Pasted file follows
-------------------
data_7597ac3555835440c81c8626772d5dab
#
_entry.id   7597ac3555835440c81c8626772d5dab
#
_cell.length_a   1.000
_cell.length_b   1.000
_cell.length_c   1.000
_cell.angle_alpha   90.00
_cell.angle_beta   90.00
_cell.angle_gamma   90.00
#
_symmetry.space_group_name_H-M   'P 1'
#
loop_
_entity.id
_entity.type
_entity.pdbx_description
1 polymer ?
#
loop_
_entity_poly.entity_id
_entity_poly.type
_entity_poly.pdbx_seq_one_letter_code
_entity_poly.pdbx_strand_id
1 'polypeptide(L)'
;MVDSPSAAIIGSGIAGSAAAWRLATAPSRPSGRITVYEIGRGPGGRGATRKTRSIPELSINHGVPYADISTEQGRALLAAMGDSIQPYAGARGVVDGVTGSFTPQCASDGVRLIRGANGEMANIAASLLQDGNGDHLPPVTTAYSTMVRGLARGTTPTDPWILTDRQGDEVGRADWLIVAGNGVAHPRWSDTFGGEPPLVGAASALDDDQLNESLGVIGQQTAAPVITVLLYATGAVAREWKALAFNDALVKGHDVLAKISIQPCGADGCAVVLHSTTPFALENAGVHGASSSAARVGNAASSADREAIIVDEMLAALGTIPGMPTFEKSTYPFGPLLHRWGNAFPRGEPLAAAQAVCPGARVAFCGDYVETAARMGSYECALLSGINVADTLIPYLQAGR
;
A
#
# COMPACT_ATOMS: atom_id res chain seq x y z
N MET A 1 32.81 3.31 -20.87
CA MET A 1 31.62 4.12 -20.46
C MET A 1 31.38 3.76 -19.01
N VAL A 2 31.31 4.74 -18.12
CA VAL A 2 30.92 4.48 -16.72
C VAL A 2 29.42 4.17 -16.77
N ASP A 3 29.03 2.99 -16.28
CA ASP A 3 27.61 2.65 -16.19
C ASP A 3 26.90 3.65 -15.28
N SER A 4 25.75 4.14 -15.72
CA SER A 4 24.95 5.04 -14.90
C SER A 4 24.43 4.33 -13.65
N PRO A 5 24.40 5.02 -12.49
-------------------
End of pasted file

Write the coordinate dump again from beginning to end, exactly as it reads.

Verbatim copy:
data_7597ac3555835440c81c8626772d5dab
#
_entry.id   7597ac3555835440c81c8626772d5dab
#
_cell.length_a   1.000
_cell.length_b   1.000
_cell.length_c   1.000
_cell.angle_alpha   90.00
_cell.angle_beta   90.00
_cell.angle_gamma   90.00
#
_symmetry.space_group_name_H-M   'P 1'
#
loop_
_entity.id
_entity.type
_entity.pdbx_description
1 polymer ?
#
loop_
_entity_poly.entity_id
_entity_poly.type
_entity_poly.pdbx_seq_one_letter_code
_entity_poly.pdbx_strand_id
1 'polypeptide(L)'
;MVDSPSAAIIGSGIAGSAAAWRLATAPSRPSGRITVYEIGRGPGGRGATRKTRSIPELSINHGVPYADISTEQGRALLAAMGDSIQPYAGARGVVDGVTGSFTPQCASDGVRLIRGANGEMANIAASLLQDGNGDHLPPVTTAYSTMVRGLARGTTPTDPWILTDRQGDEVGRADWLIVAGNGVAHPRWSDTFGGEPPLVGAASALDDDQLNESLGVIGQQTAAPVITVLLYATGAVAREWKALAFNDALVKGHDVLAKISIQPCGADGCAVVLHSTTPFALENAGVHGASSSAARVGNAASSADREAIIVDEMLAALGTIPGMPTFEKSTYPFGPLLHRWGNAFPRGEPLAAAQAVCPGARVAFCGDYVETAARMGSYECALLSGINVADTLIPYLQAGR
;
A
#
# COMPACT_ATOMS: atom_id res chain seq x y z
N MET A 1 32.81 3.31 -20.87
CA MET A 1 31.62 4.12 -20.46
C MET A 1 31.38 3.76 -19.01
N VAL A 2 31.31 4.74 -18.12
CA VAL A 2 30.92 4.48 -16.72
C VAL A 2 29.42 4.17 -16.77
N ASP A 3 29.03 2.99 -16.28
CA ASP A 3 27.61 2.65 -16.19
C ASP A 3 26.90 3.65 -15.28
N SER A 4 25.75 4.14 -15.72
CA SER A 4 24.95 5.04 -14.90
C SER A 4 24.43 4.33 -13.65
N PRO A 5 24.40 5.02 -12.49